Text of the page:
212086 Double-bind of motherhood and academic life

Tuesday, November 10, 2009

Victoria A. Frye, DrPH , Laboratory of Social and Behavioral SciencesProgram, New York Blood Center, New York, NY
There was once a myth that The Academy -- or maybe just teaching -- is a good place for pregnant and/or parenting women. Summers off, flexible work schedules - perfect right? Well, no. While the convergence of pregnancy and/or parenting and becoming a new junior faculty member often cannot be avoided for reasons of biology and career timing, it creates a unique bind for women, who typically shoulder a disproportionate share of childbearing and childrearing. Junior academics often have high teaching loads while being expected to conduct research that will lead to tenure and promotion; as well, they may volunteer for the most time-intensive service. Mothers in non-tenure earning research positions face the relentless pressure to publish and acquire grant funding, compounded by the insecurity of being on “soft money.” In both situations, the total workload for mothers is often unmanageable. This double bind, overwork at home and in the office, overwhelms many women or inhibits others from competing in the first place. Some academic and research institutions appear to take seriously this double bind and have programs designed to support mothers; whether these work is unknown. The blogosphere and print press have various spaces for talking about the issues and offer tips for balancing (e.g., get involved in advocacy on work/life issues, find mentors, etc.), but no one knows if any of this is helpful. This roundtable will discuss defining “success” and identifying institutional factors associated with it, in public health settings for academic and research mothers.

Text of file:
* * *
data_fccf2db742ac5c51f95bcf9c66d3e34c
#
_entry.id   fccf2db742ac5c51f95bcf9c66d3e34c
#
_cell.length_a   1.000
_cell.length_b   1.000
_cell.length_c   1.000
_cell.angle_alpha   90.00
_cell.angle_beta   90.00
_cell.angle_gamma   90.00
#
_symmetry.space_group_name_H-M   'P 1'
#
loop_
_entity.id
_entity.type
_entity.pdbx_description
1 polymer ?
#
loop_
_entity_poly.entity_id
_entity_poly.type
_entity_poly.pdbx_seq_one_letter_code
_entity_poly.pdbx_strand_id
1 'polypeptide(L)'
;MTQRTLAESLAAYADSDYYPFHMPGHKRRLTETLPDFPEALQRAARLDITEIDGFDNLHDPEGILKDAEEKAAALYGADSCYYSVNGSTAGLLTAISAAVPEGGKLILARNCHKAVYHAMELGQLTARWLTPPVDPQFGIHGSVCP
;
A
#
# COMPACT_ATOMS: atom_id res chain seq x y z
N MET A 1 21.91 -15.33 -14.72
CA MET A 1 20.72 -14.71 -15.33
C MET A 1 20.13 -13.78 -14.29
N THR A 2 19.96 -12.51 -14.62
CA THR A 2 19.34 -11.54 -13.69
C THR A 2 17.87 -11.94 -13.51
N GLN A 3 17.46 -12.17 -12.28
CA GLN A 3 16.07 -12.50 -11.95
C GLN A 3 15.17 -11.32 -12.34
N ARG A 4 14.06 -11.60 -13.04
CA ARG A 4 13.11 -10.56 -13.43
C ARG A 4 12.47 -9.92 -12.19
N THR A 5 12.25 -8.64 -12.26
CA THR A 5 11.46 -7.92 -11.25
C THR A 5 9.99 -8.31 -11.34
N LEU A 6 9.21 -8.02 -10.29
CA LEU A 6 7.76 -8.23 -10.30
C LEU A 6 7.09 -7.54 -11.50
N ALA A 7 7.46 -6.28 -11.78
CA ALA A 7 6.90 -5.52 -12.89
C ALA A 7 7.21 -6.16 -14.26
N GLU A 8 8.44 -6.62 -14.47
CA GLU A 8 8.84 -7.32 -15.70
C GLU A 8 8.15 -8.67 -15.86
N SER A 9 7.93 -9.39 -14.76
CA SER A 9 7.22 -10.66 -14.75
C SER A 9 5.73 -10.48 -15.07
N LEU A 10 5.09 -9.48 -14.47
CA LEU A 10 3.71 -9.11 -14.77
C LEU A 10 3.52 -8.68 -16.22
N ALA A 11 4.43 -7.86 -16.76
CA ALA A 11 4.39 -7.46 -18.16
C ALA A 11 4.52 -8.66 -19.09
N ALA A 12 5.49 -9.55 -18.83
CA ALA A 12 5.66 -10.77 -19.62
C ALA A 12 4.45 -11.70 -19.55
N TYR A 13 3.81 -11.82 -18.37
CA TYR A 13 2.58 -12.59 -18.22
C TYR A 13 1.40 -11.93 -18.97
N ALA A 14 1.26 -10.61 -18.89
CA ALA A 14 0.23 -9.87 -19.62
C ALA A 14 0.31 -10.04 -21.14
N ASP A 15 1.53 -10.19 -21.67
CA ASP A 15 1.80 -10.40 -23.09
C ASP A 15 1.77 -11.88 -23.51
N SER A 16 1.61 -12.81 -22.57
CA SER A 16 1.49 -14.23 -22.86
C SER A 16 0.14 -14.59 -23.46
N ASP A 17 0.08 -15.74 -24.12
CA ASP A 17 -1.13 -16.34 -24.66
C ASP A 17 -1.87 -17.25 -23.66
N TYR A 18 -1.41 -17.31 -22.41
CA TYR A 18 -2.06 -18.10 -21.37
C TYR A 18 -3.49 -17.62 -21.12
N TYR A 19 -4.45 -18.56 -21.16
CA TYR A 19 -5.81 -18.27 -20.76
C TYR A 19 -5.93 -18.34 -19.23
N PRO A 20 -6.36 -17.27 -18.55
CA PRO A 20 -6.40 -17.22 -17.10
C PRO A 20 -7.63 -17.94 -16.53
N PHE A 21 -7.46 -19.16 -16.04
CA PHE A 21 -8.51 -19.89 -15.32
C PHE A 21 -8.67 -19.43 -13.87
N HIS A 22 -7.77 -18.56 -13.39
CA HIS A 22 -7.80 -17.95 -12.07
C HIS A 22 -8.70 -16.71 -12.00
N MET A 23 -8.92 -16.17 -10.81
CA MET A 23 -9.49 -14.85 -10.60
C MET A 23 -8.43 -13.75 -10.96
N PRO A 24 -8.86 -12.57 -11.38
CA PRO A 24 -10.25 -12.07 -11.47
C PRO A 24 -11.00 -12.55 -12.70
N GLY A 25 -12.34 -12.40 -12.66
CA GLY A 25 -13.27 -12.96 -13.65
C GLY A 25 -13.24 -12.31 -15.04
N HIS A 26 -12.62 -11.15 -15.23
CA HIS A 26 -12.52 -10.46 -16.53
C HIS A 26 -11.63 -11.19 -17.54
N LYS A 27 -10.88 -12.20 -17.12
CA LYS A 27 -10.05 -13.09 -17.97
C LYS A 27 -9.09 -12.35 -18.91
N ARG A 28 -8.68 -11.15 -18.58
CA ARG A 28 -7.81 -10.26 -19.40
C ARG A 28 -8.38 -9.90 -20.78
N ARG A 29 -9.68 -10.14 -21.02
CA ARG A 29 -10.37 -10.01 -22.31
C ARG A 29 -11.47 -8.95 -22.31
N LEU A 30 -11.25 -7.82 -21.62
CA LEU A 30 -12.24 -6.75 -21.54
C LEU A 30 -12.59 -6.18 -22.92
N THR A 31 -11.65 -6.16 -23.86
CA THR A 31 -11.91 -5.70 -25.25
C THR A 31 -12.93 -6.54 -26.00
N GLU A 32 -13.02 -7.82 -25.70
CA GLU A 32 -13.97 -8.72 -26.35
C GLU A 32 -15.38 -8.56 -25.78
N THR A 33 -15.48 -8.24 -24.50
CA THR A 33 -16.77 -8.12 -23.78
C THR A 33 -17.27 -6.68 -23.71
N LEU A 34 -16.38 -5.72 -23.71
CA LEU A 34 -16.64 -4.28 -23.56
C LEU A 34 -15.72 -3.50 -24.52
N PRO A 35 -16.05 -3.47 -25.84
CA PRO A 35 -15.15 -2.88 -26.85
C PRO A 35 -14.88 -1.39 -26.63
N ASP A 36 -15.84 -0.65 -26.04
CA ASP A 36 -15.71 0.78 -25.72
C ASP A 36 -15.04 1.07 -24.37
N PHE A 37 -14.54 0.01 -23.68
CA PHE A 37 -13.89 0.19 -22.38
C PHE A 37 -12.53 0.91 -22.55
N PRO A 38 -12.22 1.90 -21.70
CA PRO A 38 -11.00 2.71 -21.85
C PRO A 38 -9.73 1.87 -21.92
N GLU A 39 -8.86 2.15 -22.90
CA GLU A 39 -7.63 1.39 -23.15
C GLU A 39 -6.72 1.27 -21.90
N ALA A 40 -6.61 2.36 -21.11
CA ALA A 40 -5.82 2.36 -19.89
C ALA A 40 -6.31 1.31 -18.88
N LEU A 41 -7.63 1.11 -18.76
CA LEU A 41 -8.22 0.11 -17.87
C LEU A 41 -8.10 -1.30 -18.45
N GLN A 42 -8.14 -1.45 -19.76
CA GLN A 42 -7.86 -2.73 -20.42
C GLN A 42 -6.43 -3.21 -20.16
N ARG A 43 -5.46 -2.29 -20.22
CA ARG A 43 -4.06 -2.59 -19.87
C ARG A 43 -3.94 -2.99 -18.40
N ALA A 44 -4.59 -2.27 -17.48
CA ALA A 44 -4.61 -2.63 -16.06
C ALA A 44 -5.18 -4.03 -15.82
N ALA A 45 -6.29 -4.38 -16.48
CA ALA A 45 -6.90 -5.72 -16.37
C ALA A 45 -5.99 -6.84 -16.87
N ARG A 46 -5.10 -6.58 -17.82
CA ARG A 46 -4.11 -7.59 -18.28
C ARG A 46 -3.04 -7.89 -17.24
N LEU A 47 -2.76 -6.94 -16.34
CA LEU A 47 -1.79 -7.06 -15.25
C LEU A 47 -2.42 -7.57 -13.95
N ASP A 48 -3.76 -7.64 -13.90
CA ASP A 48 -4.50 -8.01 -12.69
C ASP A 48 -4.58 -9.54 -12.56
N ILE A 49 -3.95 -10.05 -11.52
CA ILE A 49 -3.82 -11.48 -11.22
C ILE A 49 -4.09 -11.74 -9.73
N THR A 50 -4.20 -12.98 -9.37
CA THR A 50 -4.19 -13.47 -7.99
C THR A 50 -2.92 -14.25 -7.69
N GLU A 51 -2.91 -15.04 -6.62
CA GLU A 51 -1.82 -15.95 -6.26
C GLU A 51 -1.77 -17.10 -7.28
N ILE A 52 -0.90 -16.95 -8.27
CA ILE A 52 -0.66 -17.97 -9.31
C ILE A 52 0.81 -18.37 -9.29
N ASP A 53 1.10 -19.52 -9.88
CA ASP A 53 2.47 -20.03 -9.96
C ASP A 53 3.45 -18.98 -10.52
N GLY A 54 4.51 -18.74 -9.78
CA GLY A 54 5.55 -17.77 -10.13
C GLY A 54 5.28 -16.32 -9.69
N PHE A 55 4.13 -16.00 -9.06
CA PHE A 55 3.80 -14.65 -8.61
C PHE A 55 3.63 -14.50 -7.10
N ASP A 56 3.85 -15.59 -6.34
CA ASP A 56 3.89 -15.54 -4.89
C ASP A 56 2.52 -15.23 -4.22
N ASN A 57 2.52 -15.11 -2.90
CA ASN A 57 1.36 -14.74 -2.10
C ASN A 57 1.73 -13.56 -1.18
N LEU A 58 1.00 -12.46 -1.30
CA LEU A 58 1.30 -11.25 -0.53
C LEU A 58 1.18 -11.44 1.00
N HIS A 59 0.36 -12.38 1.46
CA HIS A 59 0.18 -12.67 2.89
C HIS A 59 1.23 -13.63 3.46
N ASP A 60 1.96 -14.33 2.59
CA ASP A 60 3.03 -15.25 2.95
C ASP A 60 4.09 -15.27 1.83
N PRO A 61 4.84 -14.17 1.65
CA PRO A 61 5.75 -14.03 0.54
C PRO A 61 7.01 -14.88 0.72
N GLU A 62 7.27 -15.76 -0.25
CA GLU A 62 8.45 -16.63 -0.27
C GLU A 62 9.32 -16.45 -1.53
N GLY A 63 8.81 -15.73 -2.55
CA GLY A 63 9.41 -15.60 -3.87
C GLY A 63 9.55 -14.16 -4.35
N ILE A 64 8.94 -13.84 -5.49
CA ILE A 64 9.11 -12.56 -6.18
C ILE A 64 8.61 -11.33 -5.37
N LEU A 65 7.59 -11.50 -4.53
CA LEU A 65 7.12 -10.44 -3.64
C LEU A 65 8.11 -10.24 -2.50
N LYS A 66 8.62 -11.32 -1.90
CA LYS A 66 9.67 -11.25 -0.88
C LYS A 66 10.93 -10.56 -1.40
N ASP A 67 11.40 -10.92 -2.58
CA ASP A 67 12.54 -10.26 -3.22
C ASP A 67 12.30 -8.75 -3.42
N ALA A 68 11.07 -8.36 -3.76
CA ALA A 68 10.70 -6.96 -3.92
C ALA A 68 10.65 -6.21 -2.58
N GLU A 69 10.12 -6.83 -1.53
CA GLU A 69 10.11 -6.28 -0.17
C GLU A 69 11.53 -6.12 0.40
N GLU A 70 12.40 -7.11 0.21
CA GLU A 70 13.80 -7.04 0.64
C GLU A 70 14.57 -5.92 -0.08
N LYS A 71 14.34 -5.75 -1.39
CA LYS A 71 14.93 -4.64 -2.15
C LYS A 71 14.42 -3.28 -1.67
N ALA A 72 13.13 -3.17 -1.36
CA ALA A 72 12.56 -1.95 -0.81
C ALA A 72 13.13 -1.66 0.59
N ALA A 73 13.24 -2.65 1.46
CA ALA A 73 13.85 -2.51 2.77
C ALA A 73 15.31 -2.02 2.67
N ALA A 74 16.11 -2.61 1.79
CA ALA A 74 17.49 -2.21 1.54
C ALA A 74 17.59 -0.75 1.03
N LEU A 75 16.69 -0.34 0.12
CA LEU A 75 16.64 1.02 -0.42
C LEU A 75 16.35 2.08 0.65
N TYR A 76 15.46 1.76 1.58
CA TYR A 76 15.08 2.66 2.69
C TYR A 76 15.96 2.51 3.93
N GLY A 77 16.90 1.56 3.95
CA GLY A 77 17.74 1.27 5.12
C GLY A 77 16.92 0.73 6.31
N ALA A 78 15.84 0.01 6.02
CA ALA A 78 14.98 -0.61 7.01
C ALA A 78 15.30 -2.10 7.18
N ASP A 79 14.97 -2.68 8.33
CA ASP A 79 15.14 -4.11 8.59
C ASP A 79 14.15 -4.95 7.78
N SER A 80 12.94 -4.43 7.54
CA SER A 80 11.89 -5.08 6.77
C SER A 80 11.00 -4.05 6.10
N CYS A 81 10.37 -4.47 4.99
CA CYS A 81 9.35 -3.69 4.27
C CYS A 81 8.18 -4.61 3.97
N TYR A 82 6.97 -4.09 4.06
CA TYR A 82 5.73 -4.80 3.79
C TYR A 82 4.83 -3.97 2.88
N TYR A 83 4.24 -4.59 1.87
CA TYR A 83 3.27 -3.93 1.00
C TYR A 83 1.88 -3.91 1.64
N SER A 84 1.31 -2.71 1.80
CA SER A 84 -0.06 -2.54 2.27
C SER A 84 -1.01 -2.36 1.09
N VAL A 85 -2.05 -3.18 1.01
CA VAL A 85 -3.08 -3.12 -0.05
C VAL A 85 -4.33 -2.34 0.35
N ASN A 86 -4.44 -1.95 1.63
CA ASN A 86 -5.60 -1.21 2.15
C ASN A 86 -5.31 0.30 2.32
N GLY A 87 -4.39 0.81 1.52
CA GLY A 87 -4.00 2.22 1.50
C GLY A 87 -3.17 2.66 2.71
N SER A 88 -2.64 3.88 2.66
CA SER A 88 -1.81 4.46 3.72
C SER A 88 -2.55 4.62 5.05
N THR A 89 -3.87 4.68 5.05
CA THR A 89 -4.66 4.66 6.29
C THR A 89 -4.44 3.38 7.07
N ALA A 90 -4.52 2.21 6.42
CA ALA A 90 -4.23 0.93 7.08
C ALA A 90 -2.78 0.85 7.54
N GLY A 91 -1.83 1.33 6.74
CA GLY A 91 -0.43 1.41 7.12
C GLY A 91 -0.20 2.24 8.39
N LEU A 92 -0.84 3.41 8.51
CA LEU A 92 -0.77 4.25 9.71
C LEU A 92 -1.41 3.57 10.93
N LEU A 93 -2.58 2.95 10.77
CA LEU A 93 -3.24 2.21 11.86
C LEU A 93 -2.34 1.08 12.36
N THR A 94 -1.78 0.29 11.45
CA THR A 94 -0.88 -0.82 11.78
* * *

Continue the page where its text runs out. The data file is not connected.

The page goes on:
Learning Objectives:
Describe the challenges of parenting while seeking tenure or advancement in an academic career.

Keywords: Women, Workforce

Presenting author's disclosure statement:

Qualified on the content I am responsible for because: I am familiar with the struggles inherent in balancing parenting with an academic and research career.
Any relevant financial relationships? No

I agree to comply with the American Public Health Association Conflict of Interest and Commercial Support Guidelines, and to disclose to the participants any off-label or experimental uses of a commercial product or service discussed in my presentation.